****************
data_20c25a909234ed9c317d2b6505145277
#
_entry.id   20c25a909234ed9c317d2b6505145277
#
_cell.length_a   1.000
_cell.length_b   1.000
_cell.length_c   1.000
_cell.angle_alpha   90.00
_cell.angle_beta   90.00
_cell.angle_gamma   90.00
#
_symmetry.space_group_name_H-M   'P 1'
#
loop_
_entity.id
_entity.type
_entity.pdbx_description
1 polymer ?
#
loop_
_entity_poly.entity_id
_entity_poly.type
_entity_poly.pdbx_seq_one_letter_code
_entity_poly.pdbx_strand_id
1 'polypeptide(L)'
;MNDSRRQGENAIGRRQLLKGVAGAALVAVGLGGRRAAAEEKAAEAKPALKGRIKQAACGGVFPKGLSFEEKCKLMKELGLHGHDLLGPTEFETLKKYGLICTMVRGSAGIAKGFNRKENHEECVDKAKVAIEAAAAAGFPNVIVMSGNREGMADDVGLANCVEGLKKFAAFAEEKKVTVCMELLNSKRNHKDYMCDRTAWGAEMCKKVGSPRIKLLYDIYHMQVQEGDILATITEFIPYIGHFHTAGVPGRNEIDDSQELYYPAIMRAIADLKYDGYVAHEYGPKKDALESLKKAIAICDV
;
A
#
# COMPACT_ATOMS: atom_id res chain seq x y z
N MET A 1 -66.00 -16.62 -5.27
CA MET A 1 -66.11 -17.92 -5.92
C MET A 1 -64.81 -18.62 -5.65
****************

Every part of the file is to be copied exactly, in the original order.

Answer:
data_20c25a909234ed9c317d2b6505145277
#
_entry.id   20c25a909234ed9c317d2b6505145277
#
_cell.length_a   1.000
_cell.length_b   1.000
_cell.length_c   1.000
_cell.angle_alpha   90.00
_cell.angle_beta   90.00
_cell.angle_gamma   90.00
#
_symmetry.space_group_name_H-M   'P 1'
#
loop_
_entity.id
_entity.type
_entity.pdbx_description
1 polymer ?
#
loop_
_entity_poly.entity_id
_entity_poly.type
_entity_poly.pdbx_seq_one_letter_code
_entity_poly.pdbx_strand_id
1 'polypeptide(L)'
;MNDSRRQGENAIGRRQLLKGVAGAALVAVGLGGRRAAAEEKAAEAKPALKGRIKQAACGGVFPKGLSFEEKCKLMKELGLHGHDLLGPTEFETLKKYGLICTMVRGSAGIAKGFNRKENHEECVDKAKVAIEAAAAAGFPNVIVMSGNREGMADDVGLANCVEGLKKFAAFAEEKKVTVCMELLNSKRNHKDYMCDRTAWGAEMCKKVGSPRIKLLYDIYHMQVQEGDILATITEFIPYIGHFHTAGVPGRNEIDDSQELYYPAIMRAIADLKYDGYVAHEYGPKKDALESLKKAIAICDV
;
A
#
# COMPACT_ATOMS: atom_id res chain seq x y z
N MET A 1 -66.00 -16.62 -5.27
CA MET A 1 -66.11 -17.92 -5.92
C MET A 1 -64.81 -18.62 -5.65